Mom Says Husband Makes Her Feel Like a Bad Mom for Needing Occasional 'Me Time'

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Mom looks pensive while holding child
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No one ever claimed that motherhood was easy. (And if they did, they were definitely lying.) Those first few months home with your newborn aren't just stressful; they're also physically and emotionally draining, which is why finding time to step away and recharge is crucial. Having a support system around you makes all the difference, which is what one tired new mom recently learned after her husband wasn't quite so understanding about her need for some time off.

  • In an anonymous letter, the new mom explained that ever since her 18-month-old son was born, she's been "desperate for alone time."

    In her letter, which was sent into Slate's "Care and Feeding" advice column, she explained that the issue has led to many disagreements with her husband. And recently, things really came to a head.

    "We had a week of constant family time at Christmas, so the next week at work I took advantage of the lighter workload to work out and get my nails done," the mom explained. "He can’t forgive me for this, and told me I was 'avoiding' being at home with our family."

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  • The new mom apparently made another "mistake," too: She dared to go away with her friend on a quick vacation.

    To be fair, she said, her husband's parents were in town for three weeks, and she "took four nights away with a girlfriend at the start of their visit." 

    This left her husband majorly PO'd.

  • Still, she didn't see what the big deal was.

    "He says he can’t imagine a world in which he could bear to be away from our son for that long by choice and that there’s something wrong with me for wanting to get away," the mom explained. "I don’t know what to do. I feel like I need a break; he feels like I’m not a good mom for wanting one."

  • The new mom added that she actually feels like she puts in a lot of quality time with their son, and her husband's accusations are unwarranted.

    Both parents work full time, but her husband leaves earlier in the morning, so she gets plenty of alone time with their son in the mornings, she said.

    "I took six months of maternity leave and breastfed for 15 months, but I did hire someone so I could get out of the house for two hours at a time, three days a week," she continued. 

    Her husband, on the other hand, only had three weeks of paternity leave and works longer hours.

    "Our son is a beautiful, healthy, well-adjusted little boy," she continued. "What is wrong with me?"

  • In the comments section, people were furious with the woman's husband.


    "Husband has a fairy tale notion of extended time alone with a baby," one commenter wrote. "Cure him of that."

    Another person thought that the problem might actually be cultural, because she noted that her husband was brought up in a family with a different background and that her in-laws did not share a language with her.

    "I don't see this ending well," the person wrote. "Cultural differences can be very hard to mesh, and I'm betting hubby spent his whole life with his mom catering to him 24/7. Try counseling, sure, but there is nothing at all wrong with you needing (or even just wanting and enjoying) me-time."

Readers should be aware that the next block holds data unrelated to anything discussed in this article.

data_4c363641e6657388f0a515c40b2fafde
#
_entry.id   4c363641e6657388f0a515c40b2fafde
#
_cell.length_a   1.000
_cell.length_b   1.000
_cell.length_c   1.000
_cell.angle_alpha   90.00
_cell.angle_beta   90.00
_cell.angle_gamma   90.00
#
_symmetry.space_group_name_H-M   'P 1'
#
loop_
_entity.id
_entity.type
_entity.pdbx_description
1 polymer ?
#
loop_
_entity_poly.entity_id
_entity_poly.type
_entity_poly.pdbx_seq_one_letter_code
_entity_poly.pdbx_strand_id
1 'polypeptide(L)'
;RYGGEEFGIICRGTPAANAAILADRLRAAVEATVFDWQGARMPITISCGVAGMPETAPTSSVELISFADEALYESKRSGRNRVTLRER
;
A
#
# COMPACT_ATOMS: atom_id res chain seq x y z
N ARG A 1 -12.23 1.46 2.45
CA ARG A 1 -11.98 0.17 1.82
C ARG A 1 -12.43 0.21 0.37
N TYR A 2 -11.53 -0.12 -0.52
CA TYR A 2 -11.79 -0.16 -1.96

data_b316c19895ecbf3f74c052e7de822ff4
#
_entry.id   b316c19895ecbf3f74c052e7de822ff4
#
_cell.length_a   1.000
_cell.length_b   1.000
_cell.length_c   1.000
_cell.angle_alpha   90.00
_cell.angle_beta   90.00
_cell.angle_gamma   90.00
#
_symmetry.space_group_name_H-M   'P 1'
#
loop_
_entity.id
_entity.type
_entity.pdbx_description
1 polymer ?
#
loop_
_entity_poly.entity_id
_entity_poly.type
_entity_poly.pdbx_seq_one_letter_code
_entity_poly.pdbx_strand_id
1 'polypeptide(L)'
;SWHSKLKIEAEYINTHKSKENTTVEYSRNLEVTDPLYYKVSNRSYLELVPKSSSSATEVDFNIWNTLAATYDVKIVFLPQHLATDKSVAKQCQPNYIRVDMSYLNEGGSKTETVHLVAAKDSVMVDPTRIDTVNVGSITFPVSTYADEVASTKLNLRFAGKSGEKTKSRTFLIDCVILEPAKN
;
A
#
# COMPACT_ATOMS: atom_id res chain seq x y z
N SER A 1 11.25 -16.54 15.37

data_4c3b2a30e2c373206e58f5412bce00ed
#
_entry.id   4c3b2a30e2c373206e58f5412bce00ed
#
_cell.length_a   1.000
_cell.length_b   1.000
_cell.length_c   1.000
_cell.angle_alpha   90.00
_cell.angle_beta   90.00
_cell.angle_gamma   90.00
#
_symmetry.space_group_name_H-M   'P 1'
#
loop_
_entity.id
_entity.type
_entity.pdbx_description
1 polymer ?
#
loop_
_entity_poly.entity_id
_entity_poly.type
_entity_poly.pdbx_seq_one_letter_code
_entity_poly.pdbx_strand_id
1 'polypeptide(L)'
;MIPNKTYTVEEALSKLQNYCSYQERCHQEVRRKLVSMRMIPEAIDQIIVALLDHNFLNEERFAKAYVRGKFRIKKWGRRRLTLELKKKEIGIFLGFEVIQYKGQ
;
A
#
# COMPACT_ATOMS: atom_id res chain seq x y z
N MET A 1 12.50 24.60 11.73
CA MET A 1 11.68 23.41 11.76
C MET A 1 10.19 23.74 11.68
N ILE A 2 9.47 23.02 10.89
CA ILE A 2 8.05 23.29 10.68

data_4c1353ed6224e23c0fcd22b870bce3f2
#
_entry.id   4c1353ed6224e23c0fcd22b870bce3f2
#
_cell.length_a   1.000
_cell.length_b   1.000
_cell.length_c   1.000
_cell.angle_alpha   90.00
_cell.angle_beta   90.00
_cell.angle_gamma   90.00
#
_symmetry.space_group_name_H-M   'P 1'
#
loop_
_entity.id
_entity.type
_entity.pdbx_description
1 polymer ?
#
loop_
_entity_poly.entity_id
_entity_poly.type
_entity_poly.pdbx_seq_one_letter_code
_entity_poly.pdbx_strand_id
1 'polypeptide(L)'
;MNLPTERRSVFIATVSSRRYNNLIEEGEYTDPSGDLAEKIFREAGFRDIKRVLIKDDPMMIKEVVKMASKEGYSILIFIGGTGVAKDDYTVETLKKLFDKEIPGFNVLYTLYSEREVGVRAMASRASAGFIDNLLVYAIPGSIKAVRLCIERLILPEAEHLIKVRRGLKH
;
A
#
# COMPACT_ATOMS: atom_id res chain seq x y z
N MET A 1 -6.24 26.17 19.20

Yet another person didn't mince words, writing plainly: "Your husband is a psycho. Divorce him."

  • Slate columnist Michelle Herman agreed: Mom deserves to have a break -- without the guilt trip.

    Herman assured the mother that there is absolutely nothing wrong with her "except exhaustion, stress, and the bombardment of guilt your husband is laying on you."

    Furthermore, one parent should never be allowed to determine how much alone time the other parent believes they need.

    "Your husband seems to think that all mothers, by definition, can’t bear to be away from their young children," Herman continued. "This is simply not true."

  • Herman also added that the couple should probably balance the scales a little more in terms of parenting.

    If Mom spends too much time with their son and Dad spends too little, they can definitely switch who's on duty.

    "Let your husband stay with your son when his parents aren’t around so he can get that bonding time in," the columnist  advised. "I understand that this will be impossible during the week, but for God’s sake, start doing it on the weekends! Both days. Every week. And not just for an hour or two, either.

    "This will kill two birds with one stone (and also allow your husband to put his money where his mouth is)," she added.

  • Still, the columnist noted that there's something about this issue that seems to suggest something deeper is going on.

    In fact, Herman calls the problem a "red herring."

    "It’s unclear whether it stems from your husband’s insecurity or his need to exert control over you, but it is definitely something the two of you need to have an honest conversation about," she said.

    "I suspect this is going to be difficult, and if I were you I would bring that conversation to marriage counseling, pronto. If some kind of intervention doesn’t occur soon, I’m afraid that things between the two of you are only going to get worse," she concluded.

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